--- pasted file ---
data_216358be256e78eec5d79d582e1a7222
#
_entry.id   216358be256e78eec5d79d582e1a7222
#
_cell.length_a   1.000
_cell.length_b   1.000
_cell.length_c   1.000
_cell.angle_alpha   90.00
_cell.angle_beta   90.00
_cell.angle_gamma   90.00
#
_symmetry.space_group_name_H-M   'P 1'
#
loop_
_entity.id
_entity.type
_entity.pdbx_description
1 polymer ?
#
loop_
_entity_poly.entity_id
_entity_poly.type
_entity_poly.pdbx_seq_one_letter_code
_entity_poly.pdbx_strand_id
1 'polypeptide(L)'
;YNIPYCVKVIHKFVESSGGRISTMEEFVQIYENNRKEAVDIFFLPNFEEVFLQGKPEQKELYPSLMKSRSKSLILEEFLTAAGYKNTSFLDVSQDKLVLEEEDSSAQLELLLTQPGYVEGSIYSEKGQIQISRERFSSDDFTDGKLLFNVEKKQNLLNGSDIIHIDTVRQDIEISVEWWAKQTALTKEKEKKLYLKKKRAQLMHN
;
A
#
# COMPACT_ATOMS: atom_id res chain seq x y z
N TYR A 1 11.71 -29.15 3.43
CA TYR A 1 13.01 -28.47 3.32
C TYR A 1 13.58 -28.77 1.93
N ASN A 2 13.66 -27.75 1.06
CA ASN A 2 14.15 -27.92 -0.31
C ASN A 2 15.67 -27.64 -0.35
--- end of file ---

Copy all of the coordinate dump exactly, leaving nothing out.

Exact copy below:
data_216358be256e78eec5d79d582e1a7222
#
_entry.id   216358be256e78eec5d79d582e1a7222
#
_cell.length_a   1.000
_cell.length_b   1.000
_cell.length_c   1.000
_cell.angle_alpha   90.00
_cell.angle_beta   90.00
_cell.angle_gamma   90.00
#
_symmetry.space_group_name_H-M   'P 1'
#
loop_
_entity.id
_entity.type
_entity.pdbx_description
1 polymer ?
#
loop_
_entity_poly.entity_id
_entity_poly.type
_entity_poly.pdbx_seq_one_letter_code
_entity_poly.pdbx_strand_id
1 'polypeptide(L)'
;YNIPYCVKVIHKFVESSGGRISTMEEFVQIYENNRKEAVDIFFLPNFEEVFLQGKPEQKELYPSLMKSRSKSLILEEFLTAAGYKNTSFLDVSQDKLVLEEEDSSAQLELLLTQPGYVEGSIYSEKGQIQISRERFSSDDFTDGKLLFNVEKKQNLLNGSDIIHIDTVRQDIEISVEWWAKQTALTKEKEKKLYLKKKRAQLMHN
;
A
#
# COMPACT_ATOMS: atom_id res chain seq x y z
N TYR A 1 11.71 -29.15 3.43
CA TYR A 1 13.01 -28.47 3.32
C TYR A 1 13.58 -28.77 1.93
N ASN A 2 13.66 -27.75 1.06
CA ASN A 2 14.15 -27.92 -0.31
C ASN A 2 15.67 -27.64 -0.35